But what if God’s greatest reward is my crushing? What if it’s the systematic disassembling of everything I ever thought I wanted?  The loss of my dream so that His dreams can come alive in me?  What if that reward is a closeness to God that can only be obtained by the complete dismantling of everything I am?  What if that reward is the putting to death of all my self-driven motivation? What if it comes full of pain, questions, uncertainty, and gut-wrenching, sleepless nights?

Well, uh…you can keep that reward God.  Not interested.  I’m happy to leave that one on the table.  Save that one for someone else.  Yeah, in fact I know exactly who you can give that one to.  Want a name?  I’ve got it right here in my iPhone...gimme just a second…

God’s greatest reward is His presence, His love, His deep and ever-pursuing passion to make right everything in me that I can’t make right on my own.  And all it takes to obtain that reward is…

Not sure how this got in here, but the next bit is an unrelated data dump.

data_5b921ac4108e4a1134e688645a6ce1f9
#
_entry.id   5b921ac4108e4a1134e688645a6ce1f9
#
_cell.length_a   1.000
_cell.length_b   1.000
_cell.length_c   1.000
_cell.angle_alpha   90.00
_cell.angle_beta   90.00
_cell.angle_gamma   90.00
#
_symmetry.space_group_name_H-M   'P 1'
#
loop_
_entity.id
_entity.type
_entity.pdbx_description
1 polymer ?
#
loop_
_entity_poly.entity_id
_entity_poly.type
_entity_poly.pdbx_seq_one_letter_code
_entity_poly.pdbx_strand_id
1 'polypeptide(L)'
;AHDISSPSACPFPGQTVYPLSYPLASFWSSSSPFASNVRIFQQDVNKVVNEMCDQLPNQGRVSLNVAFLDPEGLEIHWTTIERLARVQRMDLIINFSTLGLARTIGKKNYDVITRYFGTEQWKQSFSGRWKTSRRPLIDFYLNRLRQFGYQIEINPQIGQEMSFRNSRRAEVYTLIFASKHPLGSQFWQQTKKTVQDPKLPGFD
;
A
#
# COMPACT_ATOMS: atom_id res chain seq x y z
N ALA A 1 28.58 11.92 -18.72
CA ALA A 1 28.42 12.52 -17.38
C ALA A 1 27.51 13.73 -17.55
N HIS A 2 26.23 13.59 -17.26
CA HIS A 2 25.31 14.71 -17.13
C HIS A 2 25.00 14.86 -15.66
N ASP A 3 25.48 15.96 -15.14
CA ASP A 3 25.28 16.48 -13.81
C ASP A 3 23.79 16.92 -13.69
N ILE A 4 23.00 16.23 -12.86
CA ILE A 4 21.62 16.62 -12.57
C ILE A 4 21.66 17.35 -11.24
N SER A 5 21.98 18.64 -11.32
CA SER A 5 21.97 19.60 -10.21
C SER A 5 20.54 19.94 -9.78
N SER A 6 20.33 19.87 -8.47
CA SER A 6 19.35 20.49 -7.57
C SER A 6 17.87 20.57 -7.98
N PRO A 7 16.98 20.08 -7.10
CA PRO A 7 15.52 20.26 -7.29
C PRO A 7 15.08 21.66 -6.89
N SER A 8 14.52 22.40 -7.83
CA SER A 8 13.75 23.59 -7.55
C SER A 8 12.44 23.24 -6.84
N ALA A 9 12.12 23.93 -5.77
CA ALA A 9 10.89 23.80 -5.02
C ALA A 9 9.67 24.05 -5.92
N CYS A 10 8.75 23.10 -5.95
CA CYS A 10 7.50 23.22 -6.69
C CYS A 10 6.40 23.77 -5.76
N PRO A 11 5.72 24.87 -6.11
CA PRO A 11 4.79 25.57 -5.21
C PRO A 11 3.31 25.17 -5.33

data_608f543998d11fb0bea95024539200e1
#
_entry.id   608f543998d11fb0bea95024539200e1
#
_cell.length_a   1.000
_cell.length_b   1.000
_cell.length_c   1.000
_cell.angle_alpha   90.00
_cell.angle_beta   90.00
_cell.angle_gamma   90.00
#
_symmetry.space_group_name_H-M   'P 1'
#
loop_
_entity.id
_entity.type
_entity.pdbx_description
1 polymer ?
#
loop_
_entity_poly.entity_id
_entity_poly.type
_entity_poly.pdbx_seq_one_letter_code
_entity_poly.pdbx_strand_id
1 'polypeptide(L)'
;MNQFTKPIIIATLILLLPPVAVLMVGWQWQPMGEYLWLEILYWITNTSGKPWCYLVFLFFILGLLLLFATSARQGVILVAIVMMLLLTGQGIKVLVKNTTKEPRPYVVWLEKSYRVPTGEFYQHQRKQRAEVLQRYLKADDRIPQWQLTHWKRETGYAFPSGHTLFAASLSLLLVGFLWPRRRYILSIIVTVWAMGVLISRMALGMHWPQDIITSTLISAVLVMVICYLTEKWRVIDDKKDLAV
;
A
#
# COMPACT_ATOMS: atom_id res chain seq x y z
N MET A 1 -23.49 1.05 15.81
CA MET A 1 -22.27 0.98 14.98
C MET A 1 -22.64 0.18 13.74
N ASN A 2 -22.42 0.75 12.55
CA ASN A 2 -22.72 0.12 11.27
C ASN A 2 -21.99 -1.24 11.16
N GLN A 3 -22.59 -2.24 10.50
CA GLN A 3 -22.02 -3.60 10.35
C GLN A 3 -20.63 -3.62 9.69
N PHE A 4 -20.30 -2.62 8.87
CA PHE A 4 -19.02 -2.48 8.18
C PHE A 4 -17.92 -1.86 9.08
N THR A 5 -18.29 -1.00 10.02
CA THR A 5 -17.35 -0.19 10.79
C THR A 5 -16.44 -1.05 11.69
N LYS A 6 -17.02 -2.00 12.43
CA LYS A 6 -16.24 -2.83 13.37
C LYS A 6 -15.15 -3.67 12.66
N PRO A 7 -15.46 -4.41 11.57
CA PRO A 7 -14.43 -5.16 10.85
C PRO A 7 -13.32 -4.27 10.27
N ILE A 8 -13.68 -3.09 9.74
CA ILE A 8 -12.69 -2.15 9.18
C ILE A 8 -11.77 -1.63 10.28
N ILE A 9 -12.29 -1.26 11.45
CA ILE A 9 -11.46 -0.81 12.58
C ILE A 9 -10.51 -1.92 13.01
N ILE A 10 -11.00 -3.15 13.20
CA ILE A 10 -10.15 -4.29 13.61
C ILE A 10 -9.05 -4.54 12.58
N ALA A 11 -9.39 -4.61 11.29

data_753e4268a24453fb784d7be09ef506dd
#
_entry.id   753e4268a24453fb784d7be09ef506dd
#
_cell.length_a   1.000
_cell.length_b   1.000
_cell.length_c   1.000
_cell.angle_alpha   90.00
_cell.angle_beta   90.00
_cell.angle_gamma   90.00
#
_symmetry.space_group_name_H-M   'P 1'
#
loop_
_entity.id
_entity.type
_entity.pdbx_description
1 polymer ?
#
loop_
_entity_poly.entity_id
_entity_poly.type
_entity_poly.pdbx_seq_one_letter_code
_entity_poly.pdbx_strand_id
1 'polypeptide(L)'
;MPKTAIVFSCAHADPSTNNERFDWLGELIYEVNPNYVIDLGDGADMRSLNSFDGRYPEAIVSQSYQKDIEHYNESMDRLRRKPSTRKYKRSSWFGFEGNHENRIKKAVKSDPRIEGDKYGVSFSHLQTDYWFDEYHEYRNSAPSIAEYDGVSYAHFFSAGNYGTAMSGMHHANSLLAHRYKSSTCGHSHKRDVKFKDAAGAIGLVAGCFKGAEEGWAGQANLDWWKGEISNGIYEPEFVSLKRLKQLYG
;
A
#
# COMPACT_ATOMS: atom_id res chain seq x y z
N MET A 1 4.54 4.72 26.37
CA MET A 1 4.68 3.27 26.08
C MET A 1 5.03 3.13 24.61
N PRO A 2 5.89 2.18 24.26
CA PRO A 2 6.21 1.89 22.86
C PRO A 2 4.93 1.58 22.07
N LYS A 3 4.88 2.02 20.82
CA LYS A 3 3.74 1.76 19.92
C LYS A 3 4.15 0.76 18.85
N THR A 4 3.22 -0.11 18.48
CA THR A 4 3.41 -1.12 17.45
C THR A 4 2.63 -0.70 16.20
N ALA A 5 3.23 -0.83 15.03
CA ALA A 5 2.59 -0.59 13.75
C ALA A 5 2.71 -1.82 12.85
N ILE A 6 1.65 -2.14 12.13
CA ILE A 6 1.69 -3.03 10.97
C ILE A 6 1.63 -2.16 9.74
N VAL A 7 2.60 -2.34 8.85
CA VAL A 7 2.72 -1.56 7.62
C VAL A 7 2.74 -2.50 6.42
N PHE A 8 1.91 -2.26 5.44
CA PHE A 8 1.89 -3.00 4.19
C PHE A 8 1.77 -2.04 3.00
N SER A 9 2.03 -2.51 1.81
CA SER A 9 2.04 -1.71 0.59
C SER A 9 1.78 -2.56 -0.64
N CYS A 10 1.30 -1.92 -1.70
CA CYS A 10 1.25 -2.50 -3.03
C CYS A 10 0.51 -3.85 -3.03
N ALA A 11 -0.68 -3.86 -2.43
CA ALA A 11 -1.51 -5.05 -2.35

…all of me.

My reward is His life, but the pathway to get there costs me everything.  Some reward?

Yeah, it is.

I like my house, not gonna lie.  Nearly nine years ago, my wife and I (less two of our three little rug rats) moved into the home we were going to spend the rest of our lives in.  Suburbs, picket fence, 3 kids and a dog.  You know, what everyone wants.  What everyone dreams of.  Until you get a glimpse of God’s dream.

When we decided last fall to begin the process of planting City Community Church in downtown Indianapolis, we had absolutely no desire to leave our home.  After all, we can be in the heart of downtown Indy in minutes.  Why move?  It wasn’t necessary.  We know the west side.  We grew up here.  Our families are here.  Everything that makes life “normal” and “predictable” is in our back pocket,  and we sure had plenty of of other things destabilizing our quaint, little reality.  We didn’t need to move, too.  The LaGranges are crazy enough (love you guys), let them do it.  We’ll hold the fort down from out here.